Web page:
IBM, Illumina join push to personalize leukemia treatment

Illumina hq
The initiative gives MLL access to IBM and Illumina technologies.

IBM and Illumina have joined an initiative to enable personalized leukemia treatment strategies. The program brings the computing and sequencing capabilities of IBM and Illumina to Munich Leukemia Laboratory (MLL), which plans to use them to equip physicians with information to guide treatment decisions.

By teaming up with IBM and Illumina, MLL has laid the groundwork for a healthcare pathway that performs whole-genome sequencing on leukemia samples, crunches the resulting data alongside inputs from other sources and outputs information of use to clinicians.

MLL is providing the bedrock of the initiative, a biobank of more than 500,000 cases built up over the 12 years it has offered leukemia diagnostic services.

The plan is to perform whole-genome and transcriptome sequencing on some of the samples using NovaSeq systems, the technology Illumina introduced this year to replace its all-conquering HiSeq instruments. MLL has reportedly become the first European adopter of NovaSeq, putting it at the head of a trend Illumina hopes will see labs across the region transition to its new, faster, higher cluster density technology over the coming years.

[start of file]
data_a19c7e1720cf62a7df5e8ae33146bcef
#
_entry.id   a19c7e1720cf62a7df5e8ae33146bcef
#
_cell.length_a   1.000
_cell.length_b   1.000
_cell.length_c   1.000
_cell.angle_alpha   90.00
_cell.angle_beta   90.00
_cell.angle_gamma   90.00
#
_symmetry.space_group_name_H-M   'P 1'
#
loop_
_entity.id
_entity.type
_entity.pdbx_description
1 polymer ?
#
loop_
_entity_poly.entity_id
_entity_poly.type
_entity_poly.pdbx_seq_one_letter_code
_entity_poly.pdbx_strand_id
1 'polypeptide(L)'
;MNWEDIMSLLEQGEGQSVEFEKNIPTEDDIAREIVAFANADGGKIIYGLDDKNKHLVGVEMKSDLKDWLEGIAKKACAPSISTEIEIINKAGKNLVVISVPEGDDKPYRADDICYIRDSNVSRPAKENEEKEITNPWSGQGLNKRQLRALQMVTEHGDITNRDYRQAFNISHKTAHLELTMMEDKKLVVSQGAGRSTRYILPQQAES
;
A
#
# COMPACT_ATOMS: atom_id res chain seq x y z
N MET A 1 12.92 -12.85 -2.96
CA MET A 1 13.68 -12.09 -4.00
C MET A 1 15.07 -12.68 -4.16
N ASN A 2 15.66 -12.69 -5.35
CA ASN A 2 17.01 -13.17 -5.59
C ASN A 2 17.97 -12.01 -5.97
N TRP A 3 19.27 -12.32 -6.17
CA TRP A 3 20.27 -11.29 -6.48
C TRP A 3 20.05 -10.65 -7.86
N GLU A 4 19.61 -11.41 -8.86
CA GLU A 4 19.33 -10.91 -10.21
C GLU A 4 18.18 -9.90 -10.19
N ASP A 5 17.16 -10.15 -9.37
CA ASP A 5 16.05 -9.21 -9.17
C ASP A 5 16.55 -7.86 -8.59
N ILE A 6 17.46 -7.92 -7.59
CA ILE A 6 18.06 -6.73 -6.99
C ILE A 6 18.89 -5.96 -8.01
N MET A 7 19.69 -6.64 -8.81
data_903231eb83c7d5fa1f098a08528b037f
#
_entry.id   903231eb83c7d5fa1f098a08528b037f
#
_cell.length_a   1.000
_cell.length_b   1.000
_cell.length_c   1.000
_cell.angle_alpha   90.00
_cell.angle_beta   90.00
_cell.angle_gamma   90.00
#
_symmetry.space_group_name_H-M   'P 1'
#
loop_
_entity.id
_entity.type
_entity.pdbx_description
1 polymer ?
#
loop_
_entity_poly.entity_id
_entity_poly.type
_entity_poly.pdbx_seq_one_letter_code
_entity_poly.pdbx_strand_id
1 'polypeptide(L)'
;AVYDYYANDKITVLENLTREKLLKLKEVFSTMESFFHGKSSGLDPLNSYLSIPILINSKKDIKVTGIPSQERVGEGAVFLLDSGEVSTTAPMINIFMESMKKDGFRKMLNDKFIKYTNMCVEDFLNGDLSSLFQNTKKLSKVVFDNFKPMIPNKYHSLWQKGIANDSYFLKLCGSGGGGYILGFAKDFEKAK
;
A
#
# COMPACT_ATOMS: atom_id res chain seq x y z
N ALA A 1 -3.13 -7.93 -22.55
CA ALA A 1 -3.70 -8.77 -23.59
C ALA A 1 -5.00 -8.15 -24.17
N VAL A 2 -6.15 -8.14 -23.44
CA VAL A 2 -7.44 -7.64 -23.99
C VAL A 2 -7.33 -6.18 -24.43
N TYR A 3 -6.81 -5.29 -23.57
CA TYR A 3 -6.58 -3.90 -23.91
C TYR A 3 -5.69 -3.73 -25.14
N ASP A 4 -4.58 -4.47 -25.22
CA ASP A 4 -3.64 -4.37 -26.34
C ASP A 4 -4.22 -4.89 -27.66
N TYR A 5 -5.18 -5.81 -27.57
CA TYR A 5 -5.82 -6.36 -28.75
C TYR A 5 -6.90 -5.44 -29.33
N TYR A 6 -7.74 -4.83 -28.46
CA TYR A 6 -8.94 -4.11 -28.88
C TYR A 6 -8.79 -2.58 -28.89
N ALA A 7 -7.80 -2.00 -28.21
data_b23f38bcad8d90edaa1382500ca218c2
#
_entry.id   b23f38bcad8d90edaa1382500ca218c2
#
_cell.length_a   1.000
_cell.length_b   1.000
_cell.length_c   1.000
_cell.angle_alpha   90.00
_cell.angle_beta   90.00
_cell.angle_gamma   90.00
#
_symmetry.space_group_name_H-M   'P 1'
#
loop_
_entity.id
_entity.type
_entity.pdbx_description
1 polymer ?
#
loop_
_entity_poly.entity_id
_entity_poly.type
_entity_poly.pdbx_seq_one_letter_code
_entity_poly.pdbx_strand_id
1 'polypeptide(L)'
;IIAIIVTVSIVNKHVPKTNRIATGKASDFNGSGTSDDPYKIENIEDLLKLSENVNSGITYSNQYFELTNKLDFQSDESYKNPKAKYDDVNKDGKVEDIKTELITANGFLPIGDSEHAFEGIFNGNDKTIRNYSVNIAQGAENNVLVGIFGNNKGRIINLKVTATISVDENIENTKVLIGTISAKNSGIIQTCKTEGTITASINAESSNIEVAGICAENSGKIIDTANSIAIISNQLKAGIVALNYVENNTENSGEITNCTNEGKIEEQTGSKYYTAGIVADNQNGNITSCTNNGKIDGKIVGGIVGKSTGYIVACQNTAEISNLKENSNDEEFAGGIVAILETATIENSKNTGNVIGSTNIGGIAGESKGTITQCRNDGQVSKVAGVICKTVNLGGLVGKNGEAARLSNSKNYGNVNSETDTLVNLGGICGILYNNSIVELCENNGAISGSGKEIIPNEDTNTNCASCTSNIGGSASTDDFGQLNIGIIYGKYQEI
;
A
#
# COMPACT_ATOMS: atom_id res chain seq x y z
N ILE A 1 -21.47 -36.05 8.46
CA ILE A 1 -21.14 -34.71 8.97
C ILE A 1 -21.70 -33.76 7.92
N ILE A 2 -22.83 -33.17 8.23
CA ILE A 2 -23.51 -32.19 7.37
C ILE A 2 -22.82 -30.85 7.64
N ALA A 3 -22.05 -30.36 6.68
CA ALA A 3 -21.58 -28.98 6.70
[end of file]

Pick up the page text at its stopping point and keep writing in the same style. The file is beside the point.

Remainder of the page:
MLL is using Illumina's BaseSpace informatics suite to analyze, store, aggregate and transfer data generated by the NovaSeq technology. The transfer step will entail using the BaseSpace cloud-based computing hub to send data to IBM Watson, the final component in the pathway created by MLL.

Watson’s task is to analyze the NovaSeq genomic data, phenotypic information, medical literature, study results and guidelines. MLL hopes to develop a Watson-based prototype that can turn these inputs into information that supports treatment decisions, and do so well enough that the tool is adopted at MLL and potentially other labs.

MLL is full of optimism going into the project.

“We at MLL are excited to combine our data and knowledge, IBM’s cognitive computing tools, and Illumina’s new sequencing platform to create a new era of insights in leukemia biology that will also drive more personalized treatment strategies,” Torsten Haferlach, co-founder and CEO of MLL, said in a statement.

The big, outstanding question is whether data plus sequencing technology plus computing tools really will equal insights into leukemia biology. That is the promise that underpins IBM’s Watson and Illumina’s push into clinical genomics. But, as it stands, it is a promise that remains more discussed than realized.

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